Tom Noe and his defense team were dealt a severe blow yesterday when a Lucas County judge rejected almost every attempt to winnow down the criminal charges the former local coin dealer faces.
Judge Thomas Osowik of Common Pleas Court denied defense motions to suppress evidence, drop charges, and force more information from prosecutors. He did agree to consolidate eight theft charges into one, dropping seven.
With the rulings, Noe now faces 46 counts of theft, forgery, money laundering, tampering with records, and racketeering. He was indicted on 53 counts and is accused of embezzling more than $3 million from rare coin funds he managed for the Ohio Bureau of Workers' Compensation.
If convicted, the former Lucas County Republican chairman and prominent GOP fund-raiser still faces potentially dozens of years in prison. The racketeering charge - engaging in a pattern of corrupt activity - carries a 10-year minimum sentence. His trial is scheduled to begin Oct. 10.
"It definitely keeps us in the case, and now we're going to go forward with the trial," Lucas County prosecutor Juila Bates said. "This is very good."
Attorneys for Noe declined to comment.
Even when Judge Osowik sided with defense attorneys in his ruling, he still found in favor of prosecutors. While he agreed to consolidate the theft charges, he disagreed with Noe's attorneys and let stand another aggravated theft charge that is a first-degree felony and could bring a 10-year prison term.
If the judge had agreed with the defense team, the first-degree felony would have been reduced to a third-degree felony that carries a penalty of 1 to 5 years.
The decision was also a blow to the defense because third-degree felonies do not carry a "presumption of incarceration," and first-time offenders often do not serve time.
It is unknown whether the rulings will spur Noe's attorneys to discuss a plea bargain with prosecutors.
Ms. Bates has been cagey about any talks with Noe's defense team, but yesterday she reiterated her earlier claims that she would listen to anything defense attorneys have to offer.
"We're here every day, willing to discuss the case, willing to discuss the evidence," Ms. Bates said.
The Ohio General Assembly amended the state's criminal statutes in 2003 and made aggravated theft of more than $1 million a first-degree felony. Because prosecutors argued that Noe's crimes continued after the law changed, Judge Osowik agreed that he should face that charge.
The consolidation of the other theft charges are allowed under state law if the crimes occur in the defendant's "same employment, capacity, or relationship to another."
The defense said consolidation should apply because Noe's alleged crime was the by-product of his continued work for the Workers' Compensation bureau. Judge Osowik agreed, except for the first-degree felony.
As Ms. Bates and her team of prosecutors learned of the judge's ruling, several members of her office were traveling across the country pursuing evidence.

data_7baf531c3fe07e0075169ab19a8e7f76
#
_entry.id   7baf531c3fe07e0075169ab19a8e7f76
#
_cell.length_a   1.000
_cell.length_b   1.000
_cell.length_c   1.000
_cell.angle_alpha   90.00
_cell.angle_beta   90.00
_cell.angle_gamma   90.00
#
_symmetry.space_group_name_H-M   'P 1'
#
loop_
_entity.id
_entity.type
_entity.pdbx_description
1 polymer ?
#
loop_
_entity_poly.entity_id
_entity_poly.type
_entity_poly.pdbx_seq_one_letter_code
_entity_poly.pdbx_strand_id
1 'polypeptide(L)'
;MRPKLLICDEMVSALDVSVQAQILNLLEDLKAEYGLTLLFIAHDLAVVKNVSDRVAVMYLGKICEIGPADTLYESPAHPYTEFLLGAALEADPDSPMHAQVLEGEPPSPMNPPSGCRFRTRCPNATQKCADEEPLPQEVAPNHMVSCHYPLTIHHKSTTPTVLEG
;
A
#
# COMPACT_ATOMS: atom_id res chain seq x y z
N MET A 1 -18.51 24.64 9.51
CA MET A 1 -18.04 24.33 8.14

Ms. Bates said investigators were in Michigan, California, and New Jersey working on the case, although she declined to say more specifically what they were doing.
Noe's attorneys had asked Judge Osowik to suppress evidence found during a May, 2005, search of his business; to drop 16 counts because of statute of limitations claims; consolidate the nine theft charges, and force prosecutors to be more specific about what evidence they intend to use.
The judge rejected every request except the consolidation.
"The underlying theory is still there; the charges are still there," Ms. Bates said.
"It's clear the judge looked at this and took it apart piece by piece."
Noe is free on $500,000 bond pending his trial, which could stretch over two months. He is scheduled for a Sept. 12 sentencing in federal court for his conviction for illegally funneling more than $45,000 into the 2004 Bush-Cheney re-election campaign.
Defense attorneys had hoped to suppress evidence in the Lucas County case by attacking the affidavit used to secure the search warrant.
But Judge Osowik, while agreeing in part to their argument, pointed out that some of the most "credible" evidence came from Noe's own attorneys, who had told state officials just prior to the search that there was a "shortfall" of between $12 million and $13 million. He denied the motion.
The defense also claimed that an internal audit of the Noe coin funds begun by Workers' Compensation bureau in 1999 should have triggered the clock on the six-year statue of limitations.
Judge Osowik denied the motion, however, ruling that the audit was raised on concerns about risk to the bureau's funds and did not suggest criminal wrongdoing.
Noe's team had also asked for greater detail on what evidence it would face at trial. The attorneys argued that they did not know enough about which of the 600,000 pages of records involved in the case would be presented and called it finding a "needle in a haystack."
But Judge Osowik rejected that motion too, ruling that Ms. Bates' office had pointed to numerous specific documents - including Noe's own bank records. Judge Osowik wrote that the prosecution has made the search "much less daunting and has distilled the pile to a manageable level."
Several other motions remain unresolved pending an Aug. 31 pretrial hearing, including a call to exclude some evidence at trial.
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